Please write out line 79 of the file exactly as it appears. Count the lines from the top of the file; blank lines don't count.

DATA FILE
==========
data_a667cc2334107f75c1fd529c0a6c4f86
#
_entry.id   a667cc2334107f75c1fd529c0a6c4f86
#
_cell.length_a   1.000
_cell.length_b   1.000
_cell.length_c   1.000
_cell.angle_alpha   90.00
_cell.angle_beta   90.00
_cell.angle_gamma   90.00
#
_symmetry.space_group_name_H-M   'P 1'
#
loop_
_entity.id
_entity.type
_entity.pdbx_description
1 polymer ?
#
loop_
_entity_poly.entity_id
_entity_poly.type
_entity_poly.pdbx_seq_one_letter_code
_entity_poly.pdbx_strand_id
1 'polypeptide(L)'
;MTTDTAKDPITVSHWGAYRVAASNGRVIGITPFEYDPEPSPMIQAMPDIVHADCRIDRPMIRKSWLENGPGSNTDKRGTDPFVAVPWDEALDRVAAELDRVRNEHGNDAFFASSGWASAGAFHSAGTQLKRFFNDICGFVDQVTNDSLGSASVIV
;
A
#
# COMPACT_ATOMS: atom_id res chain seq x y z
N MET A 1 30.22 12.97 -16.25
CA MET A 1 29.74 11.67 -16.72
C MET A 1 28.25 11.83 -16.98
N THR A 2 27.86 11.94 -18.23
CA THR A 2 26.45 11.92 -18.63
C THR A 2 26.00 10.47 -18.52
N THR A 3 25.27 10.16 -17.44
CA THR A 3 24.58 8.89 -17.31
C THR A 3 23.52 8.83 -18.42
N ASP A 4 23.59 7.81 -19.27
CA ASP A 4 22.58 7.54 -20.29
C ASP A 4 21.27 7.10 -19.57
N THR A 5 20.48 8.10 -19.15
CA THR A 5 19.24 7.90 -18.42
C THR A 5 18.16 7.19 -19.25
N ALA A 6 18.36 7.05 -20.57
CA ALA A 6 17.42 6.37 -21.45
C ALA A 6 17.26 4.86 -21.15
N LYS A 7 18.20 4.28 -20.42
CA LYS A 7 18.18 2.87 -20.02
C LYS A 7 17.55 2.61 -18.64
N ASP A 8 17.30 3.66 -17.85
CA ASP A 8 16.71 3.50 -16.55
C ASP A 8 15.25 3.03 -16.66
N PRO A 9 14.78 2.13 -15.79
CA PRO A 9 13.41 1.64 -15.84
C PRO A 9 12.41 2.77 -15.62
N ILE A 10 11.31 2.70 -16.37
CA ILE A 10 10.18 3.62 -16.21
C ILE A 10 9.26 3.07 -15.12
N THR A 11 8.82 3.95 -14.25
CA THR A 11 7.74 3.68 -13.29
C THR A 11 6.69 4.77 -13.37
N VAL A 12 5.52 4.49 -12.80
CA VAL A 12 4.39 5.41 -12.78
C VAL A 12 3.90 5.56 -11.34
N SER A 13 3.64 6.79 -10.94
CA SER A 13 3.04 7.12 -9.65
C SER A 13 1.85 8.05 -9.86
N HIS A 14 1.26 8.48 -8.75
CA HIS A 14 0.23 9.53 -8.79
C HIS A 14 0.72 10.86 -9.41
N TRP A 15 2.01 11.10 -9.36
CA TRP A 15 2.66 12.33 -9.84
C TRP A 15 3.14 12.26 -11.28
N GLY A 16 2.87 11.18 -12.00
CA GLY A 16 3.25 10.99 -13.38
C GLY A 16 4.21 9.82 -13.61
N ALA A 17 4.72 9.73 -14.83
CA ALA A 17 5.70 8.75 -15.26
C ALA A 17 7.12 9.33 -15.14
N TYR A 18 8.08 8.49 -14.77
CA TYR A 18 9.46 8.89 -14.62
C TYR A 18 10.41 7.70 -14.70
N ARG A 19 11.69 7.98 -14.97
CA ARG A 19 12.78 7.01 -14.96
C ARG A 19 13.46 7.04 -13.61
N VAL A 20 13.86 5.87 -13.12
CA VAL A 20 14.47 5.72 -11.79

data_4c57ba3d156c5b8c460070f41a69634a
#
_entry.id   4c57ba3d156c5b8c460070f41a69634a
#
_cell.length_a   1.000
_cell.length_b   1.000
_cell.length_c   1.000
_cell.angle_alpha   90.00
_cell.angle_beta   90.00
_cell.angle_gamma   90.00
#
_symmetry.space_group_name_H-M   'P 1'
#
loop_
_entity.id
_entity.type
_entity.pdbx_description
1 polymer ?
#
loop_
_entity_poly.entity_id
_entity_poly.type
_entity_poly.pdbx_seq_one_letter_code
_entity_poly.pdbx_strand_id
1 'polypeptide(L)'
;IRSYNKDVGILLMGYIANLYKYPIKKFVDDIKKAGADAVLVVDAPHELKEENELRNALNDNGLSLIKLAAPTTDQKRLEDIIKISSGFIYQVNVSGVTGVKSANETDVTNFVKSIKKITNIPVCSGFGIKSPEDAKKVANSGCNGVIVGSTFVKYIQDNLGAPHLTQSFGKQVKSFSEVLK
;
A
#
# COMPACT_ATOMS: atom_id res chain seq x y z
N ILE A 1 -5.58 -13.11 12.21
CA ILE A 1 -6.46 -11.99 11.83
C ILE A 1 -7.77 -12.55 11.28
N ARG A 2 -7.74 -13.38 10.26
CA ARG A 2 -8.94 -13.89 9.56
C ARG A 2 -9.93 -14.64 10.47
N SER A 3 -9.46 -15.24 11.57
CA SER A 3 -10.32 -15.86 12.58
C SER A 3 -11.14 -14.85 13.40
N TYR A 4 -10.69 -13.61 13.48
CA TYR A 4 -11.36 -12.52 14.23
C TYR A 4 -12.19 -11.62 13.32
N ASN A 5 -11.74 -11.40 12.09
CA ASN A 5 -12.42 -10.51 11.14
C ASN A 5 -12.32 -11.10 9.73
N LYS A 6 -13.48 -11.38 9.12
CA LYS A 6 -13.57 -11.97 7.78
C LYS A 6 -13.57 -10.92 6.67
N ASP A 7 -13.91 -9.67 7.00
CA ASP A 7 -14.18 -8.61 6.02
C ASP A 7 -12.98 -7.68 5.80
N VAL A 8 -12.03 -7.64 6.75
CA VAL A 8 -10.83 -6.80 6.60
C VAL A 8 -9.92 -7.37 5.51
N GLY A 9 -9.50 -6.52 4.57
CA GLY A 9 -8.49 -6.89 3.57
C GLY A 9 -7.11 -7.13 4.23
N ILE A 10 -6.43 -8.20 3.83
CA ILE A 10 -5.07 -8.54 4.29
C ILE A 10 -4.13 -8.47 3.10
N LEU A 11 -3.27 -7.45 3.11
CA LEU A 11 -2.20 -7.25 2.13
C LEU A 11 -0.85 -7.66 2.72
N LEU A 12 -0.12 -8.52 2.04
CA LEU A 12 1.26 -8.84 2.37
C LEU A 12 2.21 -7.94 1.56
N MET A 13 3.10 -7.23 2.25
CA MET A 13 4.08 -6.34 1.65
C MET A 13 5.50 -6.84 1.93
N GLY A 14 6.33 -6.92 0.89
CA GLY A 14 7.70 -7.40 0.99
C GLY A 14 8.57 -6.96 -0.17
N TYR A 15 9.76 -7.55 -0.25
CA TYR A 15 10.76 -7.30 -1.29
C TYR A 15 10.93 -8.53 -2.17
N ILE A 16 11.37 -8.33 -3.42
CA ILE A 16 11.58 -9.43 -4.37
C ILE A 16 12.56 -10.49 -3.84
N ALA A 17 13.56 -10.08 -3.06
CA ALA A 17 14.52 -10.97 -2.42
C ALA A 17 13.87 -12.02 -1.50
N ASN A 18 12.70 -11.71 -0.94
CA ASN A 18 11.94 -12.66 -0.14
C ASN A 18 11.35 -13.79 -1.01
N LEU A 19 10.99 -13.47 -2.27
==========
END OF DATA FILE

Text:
N ALA A 17 4.72 9.73 -14.83